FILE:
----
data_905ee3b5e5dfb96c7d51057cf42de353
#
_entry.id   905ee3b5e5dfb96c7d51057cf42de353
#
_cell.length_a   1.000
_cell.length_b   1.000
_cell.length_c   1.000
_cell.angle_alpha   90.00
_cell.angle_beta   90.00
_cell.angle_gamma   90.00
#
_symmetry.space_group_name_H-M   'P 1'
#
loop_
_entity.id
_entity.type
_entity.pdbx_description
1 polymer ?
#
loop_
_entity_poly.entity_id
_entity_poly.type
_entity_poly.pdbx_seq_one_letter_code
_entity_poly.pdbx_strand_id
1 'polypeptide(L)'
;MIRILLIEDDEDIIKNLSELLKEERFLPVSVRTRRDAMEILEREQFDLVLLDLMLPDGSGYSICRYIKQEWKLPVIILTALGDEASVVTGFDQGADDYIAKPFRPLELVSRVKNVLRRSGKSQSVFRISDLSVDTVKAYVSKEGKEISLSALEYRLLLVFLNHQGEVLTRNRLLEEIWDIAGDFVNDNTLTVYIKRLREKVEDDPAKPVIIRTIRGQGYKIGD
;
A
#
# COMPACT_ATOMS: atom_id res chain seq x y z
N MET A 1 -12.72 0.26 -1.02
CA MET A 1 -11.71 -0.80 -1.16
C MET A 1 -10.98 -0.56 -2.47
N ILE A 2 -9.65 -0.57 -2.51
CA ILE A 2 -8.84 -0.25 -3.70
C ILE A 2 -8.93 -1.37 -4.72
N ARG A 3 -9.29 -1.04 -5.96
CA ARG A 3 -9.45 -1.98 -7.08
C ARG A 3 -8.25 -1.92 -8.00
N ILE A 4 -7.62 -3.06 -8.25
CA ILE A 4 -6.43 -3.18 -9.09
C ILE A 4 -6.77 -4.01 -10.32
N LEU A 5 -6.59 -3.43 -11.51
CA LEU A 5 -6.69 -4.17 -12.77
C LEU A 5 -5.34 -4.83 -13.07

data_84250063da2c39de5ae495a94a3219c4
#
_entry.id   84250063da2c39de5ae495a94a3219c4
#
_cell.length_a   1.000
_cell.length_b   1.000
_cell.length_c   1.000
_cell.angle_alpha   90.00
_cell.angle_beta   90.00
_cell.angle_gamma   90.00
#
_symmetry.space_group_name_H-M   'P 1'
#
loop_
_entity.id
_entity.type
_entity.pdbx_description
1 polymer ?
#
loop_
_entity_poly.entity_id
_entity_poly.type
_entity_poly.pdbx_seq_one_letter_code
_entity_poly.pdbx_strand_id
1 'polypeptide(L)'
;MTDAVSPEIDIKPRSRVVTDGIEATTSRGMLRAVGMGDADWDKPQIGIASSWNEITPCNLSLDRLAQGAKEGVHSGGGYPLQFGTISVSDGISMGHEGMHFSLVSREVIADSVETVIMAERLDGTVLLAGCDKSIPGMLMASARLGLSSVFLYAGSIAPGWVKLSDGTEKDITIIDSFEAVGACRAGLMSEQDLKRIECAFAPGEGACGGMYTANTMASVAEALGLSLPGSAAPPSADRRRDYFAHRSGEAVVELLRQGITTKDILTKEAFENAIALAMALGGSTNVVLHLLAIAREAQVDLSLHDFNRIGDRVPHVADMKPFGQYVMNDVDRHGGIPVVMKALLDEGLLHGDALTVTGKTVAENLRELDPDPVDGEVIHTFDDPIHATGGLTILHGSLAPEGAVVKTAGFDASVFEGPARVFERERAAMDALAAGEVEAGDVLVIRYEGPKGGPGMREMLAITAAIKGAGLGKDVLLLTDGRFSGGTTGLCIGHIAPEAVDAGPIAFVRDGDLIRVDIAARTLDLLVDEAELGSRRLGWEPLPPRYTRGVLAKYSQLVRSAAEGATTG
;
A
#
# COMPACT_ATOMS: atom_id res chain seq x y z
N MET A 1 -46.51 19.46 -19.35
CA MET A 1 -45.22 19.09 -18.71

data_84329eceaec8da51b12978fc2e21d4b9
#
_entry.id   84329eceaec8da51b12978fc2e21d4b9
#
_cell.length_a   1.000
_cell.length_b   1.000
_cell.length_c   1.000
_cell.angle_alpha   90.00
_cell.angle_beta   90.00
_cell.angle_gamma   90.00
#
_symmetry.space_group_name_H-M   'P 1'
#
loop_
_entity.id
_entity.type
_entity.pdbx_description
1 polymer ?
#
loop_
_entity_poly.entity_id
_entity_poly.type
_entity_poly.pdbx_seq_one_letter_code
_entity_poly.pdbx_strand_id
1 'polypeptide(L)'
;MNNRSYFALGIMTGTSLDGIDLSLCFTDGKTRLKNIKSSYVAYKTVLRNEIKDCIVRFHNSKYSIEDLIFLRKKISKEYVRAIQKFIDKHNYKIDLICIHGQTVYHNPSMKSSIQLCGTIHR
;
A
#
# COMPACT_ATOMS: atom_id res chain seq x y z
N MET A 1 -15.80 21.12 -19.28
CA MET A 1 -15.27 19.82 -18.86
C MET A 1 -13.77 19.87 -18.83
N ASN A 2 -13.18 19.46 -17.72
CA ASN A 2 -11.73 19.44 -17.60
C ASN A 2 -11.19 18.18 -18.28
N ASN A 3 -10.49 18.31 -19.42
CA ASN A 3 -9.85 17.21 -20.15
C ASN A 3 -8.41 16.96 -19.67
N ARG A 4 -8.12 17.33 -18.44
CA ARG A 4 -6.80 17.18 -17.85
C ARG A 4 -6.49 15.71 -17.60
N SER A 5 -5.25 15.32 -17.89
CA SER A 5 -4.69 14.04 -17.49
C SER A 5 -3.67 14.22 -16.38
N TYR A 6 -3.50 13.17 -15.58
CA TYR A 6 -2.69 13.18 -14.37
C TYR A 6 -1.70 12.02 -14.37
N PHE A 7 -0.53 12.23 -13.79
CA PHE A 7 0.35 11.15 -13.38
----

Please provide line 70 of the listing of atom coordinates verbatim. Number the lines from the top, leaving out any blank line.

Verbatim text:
1 'polypeptide(L)'